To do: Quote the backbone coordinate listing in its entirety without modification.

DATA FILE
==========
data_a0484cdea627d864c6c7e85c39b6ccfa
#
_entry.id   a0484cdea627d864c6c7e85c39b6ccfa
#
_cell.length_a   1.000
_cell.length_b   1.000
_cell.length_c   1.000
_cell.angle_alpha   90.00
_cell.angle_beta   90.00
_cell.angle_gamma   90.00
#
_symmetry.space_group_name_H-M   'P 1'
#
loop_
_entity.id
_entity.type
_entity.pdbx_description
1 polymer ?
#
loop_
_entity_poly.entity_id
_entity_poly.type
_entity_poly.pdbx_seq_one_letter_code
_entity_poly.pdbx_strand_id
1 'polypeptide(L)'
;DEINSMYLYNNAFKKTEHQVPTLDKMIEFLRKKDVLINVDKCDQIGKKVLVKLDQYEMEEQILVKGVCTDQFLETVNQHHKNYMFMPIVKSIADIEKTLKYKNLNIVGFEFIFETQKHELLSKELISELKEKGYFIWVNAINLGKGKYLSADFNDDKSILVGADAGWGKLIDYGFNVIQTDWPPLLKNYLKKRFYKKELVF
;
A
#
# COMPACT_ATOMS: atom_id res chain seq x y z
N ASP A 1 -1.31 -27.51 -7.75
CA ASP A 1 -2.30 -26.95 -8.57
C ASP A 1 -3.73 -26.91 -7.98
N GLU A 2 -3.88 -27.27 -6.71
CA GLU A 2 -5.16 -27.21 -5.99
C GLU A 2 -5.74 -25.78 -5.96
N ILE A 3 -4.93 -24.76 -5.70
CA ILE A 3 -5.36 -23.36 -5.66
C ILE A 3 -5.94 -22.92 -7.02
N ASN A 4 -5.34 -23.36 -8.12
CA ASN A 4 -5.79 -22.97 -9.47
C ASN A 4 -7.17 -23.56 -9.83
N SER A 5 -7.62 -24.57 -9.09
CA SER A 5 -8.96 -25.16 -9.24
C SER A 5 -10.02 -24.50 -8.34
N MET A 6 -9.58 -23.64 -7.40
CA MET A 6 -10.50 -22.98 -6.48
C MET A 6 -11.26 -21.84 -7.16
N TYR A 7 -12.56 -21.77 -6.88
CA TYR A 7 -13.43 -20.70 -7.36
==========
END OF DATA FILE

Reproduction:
data_a0484cdea627d864c6c7e85c39b6ccfa
#
_entry.id   a0484cdea627d864c6c7e85c39b6ccfa
#
_cell.length_a   1.000
_cell.length_b   1.000
_cell.length_c   1.000
_cell.angle_alpha   90.00
_cell.angle_beta   90.00
_cell.angle_gamma   90.00
#
_symmetry.space_group_name_H-M   'P 1'
#
loop_
_entity.id
_entity.type
_entity.pdbx_description
1 polymer ?
#
loop_
_entity_poly.entity_id
_entity_poly.type
_entity_poly.pdbx_seq_one_letter_code
_entity_poly.pdbx_strand_id
1 'polypeptide(L)'
;DEINSMYLYNNAFKKTEHQVPTLDKMIEFLRKKDVLINVDKCDQIGKKVLVKLDQYEMEEQILVKGVCTDQFLETVNQHHKNYMFMPIVKSIADIEKTLKYKNLNIVGFEFIFETQKHELLSKELISELKEKGYFIWVNAINLGKGKYLSADFNDDKSILVGADAGWGKLIDYGFNVIQTDWPPLLKNYLKKRFYKKELVF
;
A
#
# COMPACT_ATOMS: atom_id res chain seq x y z
N ASP A 1 -1.31 -27.51 -7.75
CA ASP A 1 -2.30 -26.95 -8.57
C ASP A 1 -3.73 -26.91 -7.98
N GLU A 2 -3.88 -27.27 -6.71
CA GLU A 2 -5.16 -27.21 -5.99
C GLU A 2 -5.74 -25.78 -5.96
N ILE A 3 -4.93 -24.76 -5.70
CA ILE A 3 -5.36 -23.36 -5.66
C ILE A 3 -5.94 -22.92 -7.02
N ASN A 4 -5.34 -23.36 -8.12
CA ASN A 4 -5.79 -22.97 -9.47
C ASN A 4 -7.17 -23.56 -9.83
N SER A 5 -7.62 -24.57 -9.09
CA SER A 5 -8.96 -25.16 -9.24
C SER A 5 -10.02 -24.50 -8.34
N MET A 6 -9.58 -23.64 -7.40
CA MET A 6 -10.50 -22.98 -6.48
C MET A 6 -11.26 -21.84 -7.16
N TYR A 7 -12.56 -21.77 -6.88
CA TYR A 7 -13.43 -20.70 -7.36